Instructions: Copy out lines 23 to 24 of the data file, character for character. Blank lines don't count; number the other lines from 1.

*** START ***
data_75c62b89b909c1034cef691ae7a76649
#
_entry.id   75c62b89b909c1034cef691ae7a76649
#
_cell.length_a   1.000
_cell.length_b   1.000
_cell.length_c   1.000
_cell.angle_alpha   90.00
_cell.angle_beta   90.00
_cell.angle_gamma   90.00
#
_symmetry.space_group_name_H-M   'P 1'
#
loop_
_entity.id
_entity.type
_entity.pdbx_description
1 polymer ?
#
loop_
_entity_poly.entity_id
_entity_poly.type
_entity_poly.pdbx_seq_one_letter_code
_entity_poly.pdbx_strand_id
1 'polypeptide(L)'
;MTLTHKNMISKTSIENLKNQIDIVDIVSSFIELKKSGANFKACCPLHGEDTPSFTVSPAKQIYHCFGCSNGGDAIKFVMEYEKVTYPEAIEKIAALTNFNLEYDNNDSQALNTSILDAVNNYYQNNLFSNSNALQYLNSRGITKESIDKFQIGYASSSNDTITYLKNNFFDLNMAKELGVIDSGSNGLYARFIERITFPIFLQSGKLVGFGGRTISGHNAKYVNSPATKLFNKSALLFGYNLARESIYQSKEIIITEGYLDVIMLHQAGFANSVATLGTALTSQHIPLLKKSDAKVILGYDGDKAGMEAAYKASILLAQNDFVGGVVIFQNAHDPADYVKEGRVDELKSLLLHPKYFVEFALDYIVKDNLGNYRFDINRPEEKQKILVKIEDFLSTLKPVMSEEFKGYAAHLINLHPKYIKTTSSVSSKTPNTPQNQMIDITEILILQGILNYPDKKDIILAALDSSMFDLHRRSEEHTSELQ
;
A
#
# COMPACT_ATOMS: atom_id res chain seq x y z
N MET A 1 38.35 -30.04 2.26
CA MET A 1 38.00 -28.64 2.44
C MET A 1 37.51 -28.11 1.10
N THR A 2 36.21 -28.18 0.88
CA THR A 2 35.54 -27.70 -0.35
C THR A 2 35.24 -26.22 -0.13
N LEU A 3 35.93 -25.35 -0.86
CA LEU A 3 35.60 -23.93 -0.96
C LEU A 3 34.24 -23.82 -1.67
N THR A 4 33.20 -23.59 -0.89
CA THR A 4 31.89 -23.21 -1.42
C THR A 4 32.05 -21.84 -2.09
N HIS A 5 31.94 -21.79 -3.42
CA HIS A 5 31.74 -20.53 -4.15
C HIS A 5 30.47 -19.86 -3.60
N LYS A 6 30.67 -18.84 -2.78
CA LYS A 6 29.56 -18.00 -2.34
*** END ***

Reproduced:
_entity_poly.pdbx_seq_one_letter_code
_entity_poly.pdbx_strand_id